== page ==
Editor’s Note: Two weeks ago Bill Schneider, a writer for New West Travel & Outdoors, posted what he called “a hard-hitting column about recreation fees leading to privatization of our public lands and how the (U.S.) Forest Service facilitates the process by turning over management of so many campgrounds and other recreation areas to private concessionaires.” After this commentary went online, Schneider was contacted by Warren Meyer, president of Recreation Resource Management, one of the major companies involved in private management of public recreation. Schneider admits, “He made some good points.” Schneider asked him to write this guest commentary so readers can see the other side of this issue. Meyer’s commentary, which follows, appeared in New West Travel & Outdoors on March 12.
I know there has been a lot of concern about the role of private recreation businesses on public lands, and the relation this might have to the expansion of recreation fees. As the head of one of the larger forest service campground concession companies, I wanted to address some of these issues.
When discussing the word “privatization” in the context of recreation, it’s important to understand we are talking about a partnership, not a replacement. We are not trying to take the land away from the public. We aren’t trying to pave the wilderness. We aren’t trying to build condos in front of Old Faithful. Public agencies still must establish the mission and character of their lands, and set the standards for its preservation and use.
Our company’s approach is to accept whatever recreation or preservation mission the public owner of a park sets, and then to manage the park to that mission. What we bring to the table is that we can often operate a park and keep it open less expensively than can the government. Typically, we operate with the fees paid at the gate, without big fee hikes and without the need for subsidies from taxes.
And this is the heart of the problem — that recreation costs money. Even a small roadside picnic area can require thousands of dollars a year to clean the bathrooms, haul the trash and maintain the area to keep it safe. For decades, recreation costs in the forest service were funded by timber sales, but these have largely disappeared and Congress has not provided a funding source to replace them. Forest service recreation budgets have, for years, been insufficient to cover recreation operations as well as necessary major maintenance and refurbishment of facilities.
The forest service, looking to stretch its meager recreation budget as far as possible, has turned to private companies to run many of its campgrounds and developed day use facilities. This partnership has largely worked well, with the forest service benefiting from the efficiency and customer service focus of private management while retaining tight control over operating standards (concessionaires can’t change a fee, or modify operating hours, or alter any number of other aspects of a park’s operations without the forest service’s written approval).
Private concessionaires play a critical role in keeping fees reasonable. Without private concessions, the forest service would be forced to raise fees substantially or to close hundreds of recreation areas, a story we unfortunately see being played out in many state parks organizations. For an illustration of this, we can look to my home state of Arizona, where the state parks organization is closing some campgrounds and day use areas and doubling entry fees in many of the others. Similarly, the proliferation of new use and access fees on Forest Service lands has nothing to do with private companies that actually serve to keep fees reasonable. The problem is not privatization; the problem is appropriations, or the lack thereof.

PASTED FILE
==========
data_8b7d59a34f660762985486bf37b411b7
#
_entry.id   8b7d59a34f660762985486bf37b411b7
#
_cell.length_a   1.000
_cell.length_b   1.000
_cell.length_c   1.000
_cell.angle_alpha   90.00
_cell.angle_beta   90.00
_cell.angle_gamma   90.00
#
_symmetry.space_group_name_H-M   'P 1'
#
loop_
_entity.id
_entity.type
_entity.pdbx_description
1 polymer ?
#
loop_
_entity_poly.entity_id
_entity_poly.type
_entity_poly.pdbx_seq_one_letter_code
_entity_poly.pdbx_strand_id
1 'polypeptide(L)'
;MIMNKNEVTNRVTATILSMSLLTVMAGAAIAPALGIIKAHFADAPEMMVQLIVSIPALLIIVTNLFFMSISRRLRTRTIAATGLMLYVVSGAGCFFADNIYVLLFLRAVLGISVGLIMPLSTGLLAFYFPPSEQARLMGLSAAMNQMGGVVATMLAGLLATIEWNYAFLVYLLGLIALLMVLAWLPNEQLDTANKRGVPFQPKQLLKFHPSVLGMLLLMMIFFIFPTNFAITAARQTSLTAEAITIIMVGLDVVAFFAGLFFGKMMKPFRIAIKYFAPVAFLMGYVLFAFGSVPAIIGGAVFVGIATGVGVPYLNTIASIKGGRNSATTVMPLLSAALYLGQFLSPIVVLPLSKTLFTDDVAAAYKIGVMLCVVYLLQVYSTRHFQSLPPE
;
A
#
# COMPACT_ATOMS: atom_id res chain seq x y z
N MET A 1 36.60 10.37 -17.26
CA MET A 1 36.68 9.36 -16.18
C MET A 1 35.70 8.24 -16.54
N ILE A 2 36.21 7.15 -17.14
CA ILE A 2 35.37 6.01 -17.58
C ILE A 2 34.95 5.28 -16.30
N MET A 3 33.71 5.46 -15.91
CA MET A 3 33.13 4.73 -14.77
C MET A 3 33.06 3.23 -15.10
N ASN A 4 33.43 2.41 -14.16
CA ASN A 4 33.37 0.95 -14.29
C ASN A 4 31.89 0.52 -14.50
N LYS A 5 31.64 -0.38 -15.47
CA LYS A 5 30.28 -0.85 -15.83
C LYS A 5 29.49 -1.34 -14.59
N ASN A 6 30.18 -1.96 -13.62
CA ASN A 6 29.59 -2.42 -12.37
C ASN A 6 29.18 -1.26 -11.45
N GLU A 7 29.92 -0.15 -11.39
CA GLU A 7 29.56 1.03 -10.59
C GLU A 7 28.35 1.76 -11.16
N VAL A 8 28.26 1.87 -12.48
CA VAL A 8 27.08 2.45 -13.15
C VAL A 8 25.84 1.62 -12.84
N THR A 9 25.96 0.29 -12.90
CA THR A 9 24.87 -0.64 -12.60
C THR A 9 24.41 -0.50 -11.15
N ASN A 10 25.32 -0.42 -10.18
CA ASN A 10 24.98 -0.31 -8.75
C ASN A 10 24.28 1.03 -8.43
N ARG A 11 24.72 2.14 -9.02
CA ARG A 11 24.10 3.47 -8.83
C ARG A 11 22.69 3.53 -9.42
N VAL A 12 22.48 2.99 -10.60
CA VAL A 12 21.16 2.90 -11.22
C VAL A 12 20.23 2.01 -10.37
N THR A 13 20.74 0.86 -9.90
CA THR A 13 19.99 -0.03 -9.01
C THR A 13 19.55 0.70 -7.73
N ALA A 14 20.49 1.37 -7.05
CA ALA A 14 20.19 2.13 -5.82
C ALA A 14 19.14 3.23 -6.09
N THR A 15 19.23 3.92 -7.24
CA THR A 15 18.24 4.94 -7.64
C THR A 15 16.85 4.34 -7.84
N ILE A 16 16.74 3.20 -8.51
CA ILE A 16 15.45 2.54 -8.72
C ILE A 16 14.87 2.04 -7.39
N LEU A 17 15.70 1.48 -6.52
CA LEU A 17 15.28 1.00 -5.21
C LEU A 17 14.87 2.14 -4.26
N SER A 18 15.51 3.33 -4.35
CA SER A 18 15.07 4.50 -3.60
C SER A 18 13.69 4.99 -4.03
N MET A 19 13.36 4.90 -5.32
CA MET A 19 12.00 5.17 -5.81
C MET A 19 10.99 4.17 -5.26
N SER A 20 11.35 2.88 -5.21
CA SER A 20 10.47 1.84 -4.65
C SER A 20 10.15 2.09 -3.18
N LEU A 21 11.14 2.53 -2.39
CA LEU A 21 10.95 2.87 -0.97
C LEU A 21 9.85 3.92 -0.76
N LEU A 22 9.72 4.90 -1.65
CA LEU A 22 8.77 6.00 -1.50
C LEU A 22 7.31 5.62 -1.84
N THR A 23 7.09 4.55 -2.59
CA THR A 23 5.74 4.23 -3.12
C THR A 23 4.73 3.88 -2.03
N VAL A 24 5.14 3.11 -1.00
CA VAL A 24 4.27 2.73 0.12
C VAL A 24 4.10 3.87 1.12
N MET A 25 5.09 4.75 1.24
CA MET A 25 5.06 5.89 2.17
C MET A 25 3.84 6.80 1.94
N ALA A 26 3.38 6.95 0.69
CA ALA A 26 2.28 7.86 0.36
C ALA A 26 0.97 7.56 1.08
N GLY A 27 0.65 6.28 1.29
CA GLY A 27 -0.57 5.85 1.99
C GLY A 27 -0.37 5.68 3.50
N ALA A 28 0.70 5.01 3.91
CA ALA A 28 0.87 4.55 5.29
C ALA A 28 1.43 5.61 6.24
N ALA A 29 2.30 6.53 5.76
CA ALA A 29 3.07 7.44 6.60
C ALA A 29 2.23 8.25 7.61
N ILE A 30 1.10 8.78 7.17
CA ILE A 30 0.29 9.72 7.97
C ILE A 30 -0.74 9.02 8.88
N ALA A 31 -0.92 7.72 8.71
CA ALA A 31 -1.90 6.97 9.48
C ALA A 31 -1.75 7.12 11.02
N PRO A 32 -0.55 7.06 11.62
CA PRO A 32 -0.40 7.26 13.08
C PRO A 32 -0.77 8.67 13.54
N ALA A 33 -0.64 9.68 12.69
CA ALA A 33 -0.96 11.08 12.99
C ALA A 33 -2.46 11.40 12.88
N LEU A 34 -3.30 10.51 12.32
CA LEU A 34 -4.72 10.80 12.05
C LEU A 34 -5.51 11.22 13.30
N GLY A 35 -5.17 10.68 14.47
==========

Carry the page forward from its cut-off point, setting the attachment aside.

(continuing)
I know that the recent forest service proposal to reduce Golden Age discounts has been blamed on demands made by private concessionaires. In fact, the new proposal does little if anything to benefit our company.
The forest service presented their current fee discount proposal to concessionaires as a trade. The forest service wanted concessionaires to provide free or discounted use for a number of newly created passes, which, by the enabling legislation, did not clearly apply at concession-run facilities. In turn, the senior camping discount would be reduced to offset the cost of accepting these new passes. A further benefit was that camping fees to younger campers that had been rising in order to subsidize the senior discounts could be kept in check.
In our official comments, I agreed that this was financially fair for our company — that one part roughly balanced the other and that our company didn’t gain or lose financially — but that the plan did not address some of the real inequities in the fee pass program. The solution to maintaining current programs like the senior camping discount lies with the appropriations process — without new funding, any new discount or pass can only be provided at the cost of reducing an existing program or increasing fees to other visitors, and this is true irrespective of whether the forest service or a private concessionaire operates the parks.
My sense is that the use of “privatization” for what we do is perhaps a poor choice of words, as I think many people associate the word with a total takeover of public lands by private companies, to do with as they please. This is certainly not our goal. We want the public to retain ownership of its public lands, and to have control, through its agencies, of how these lands are used. Within this context, however, in our times of trillion dollar government budget deficits, private recreation management is a critical part of the solution to keeping public recreation sites open.
Meyer welcomes readers to contact him with questions of concerns either by email ([email protected]) or by going to his blog, parkprivatization.com.